-4

Say you're working on a very large dataset that can't fit on a single machine (aka actual big data). What is the largest x in your O(x) algorithm that would be reasonably usable in this kind of scenario? O(N**2) is obviously out, but how would O(N log N) or O(N) fare?

  • Sharing your research helps everyone. Tell us what you've tried and why it didn't meet your needs. This demonstrates that you've taken the time to try to help yourself, it saves us from reiterating obvious answers, and most of all it helps you get a more specific and relevant answer. Also see How to Ask – gnat Jul 29 at 13:35
  • 3
    This depends on what N measures, how large N really can get in reality, what constant factor the function f(N) in O(f(N)) has for making it an estimation for the running time, and what "acceptable" means. Or in other words: one hair on my head is too few, one hair in my soup is too many. – Doc Brown Jul 29 at 13:41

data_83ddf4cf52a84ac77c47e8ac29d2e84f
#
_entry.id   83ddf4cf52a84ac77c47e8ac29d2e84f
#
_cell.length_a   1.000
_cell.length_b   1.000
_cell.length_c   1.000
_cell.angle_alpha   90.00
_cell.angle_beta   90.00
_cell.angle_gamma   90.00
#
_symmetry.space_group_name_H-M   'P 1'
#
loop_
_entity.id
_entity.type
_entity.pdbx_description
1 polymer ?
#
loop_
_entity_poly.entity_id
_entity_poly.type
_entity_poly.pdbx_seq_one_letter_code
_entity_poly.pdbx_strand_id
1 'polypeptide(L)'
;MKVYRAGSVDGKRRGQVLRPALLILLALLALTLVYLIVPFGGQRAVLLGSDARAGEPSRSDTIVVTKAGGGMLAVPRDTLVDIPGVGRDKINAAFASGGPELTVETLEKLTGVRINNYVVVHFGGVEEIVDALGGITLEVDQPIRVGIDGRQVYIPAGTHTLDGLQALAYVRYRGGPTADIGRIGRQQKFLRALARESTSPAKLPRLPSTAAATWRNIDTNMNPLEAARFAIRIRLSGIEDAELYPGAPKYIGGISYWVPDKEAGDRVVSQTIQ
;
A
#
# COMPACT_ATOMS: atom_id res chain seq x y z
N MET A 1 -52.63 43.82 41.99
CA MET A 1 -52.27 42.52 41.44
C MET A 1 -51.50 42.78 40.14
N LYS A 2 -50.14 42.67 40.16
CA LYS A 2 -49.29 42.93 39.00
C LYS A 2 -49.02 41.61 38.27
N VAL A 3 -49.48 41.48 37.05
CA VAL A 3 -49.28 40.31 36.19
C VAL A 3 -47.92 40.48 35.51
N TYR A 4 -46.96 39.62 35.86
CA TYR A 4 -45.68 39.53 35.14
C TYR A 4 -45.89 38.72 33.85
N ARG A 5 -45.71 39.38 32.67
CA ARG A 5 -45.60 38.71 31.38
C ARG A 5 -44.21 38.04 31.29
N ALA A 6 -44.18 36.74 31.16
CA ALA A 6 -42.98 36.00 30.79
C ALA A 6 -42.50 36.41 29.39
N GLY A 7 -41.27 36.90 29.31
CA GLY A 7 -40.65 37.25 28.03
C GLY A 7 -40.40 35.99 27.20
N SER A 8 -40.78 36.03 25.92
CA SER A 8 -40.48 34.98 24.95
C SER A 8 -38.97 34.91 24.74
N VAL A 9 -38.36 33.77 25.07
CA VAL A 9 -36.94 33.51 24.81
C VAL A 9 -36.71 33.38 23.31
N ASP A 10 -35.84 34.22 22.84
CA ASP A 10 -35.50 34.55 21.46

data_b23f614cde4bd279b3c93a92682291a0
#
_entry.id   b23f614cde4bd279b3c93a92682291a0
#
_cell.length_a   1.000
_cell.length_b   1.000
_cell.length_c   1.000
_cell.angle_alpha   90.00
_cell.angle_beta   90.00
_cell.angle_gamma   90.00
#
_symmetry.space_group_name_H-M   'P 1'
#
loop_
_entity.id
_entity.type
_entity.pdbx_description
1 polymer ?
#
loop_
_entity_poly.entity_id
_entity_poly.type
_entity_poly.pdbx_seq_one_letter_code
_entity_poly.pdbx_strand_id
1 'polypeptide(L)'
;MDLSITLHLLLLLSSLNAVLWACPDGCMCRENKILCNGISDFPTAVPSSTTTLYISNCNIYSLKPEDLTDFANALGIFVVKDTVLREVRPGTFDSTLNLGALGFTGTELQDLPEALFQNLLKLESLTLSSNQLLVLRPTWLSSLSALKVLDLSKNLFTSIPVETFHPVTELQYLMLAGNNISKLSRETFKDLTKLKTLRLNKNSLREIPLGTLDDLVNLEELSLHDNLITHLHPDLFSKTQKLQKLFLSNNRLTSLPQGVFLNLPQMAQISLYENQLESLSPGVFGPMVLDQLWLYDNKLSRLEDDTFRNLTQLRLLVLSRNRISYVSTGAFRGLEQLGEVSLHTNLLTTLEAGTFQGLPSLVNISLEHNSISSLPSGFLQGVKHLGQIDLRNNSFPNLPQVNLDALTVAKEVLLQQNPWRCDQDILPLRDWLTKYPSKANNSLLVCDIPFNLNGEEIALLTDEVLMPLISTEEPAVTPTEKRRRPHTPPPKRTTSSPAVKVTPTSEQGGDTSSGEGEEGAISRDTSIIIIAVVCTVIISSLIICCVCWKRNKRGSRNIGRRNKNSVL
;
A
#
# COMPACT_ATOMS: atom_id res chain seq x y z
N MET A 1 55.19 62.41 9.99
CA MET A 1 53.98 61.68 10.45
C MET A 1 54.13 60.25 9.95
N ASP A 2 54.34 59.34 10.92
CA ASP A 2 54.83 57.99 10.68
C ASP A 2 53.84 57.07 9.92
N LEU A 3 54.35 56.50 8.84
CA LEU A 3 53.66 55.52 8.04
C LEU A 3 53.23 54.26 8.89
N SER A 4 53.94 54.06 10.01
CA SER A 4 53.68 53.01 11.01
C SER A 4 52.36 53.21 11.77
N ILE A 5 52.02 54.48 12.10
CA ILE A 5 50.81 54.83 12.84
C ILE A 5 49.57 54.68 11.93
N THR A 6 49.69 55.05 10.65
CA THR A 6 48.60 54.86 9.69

• 2
    Asking about the limitations of a machine whose capabilties you haven't even bothered to define, is an inherently unanswerable question. – Flater Jul 29 at 13:56
1

The actual performance of an algorithm depends not only on the big-O factor but also on the size of N and the the constant factor.

Lets say you have a billion records and you need to perform a O(N) operation on all records. If each operation takes one nanosecond, then the whole process takes one second. But if each operation takes one second, the whole process will take 30 years. What is acceptable obviously depends on your requirements, but the example show that you can't really evaluate the performance of an algorithm solely on the basis of the big-O complexity.

| improve this answer | |

Not the answer you're looking for? Browse other questions tagged or ask your own question.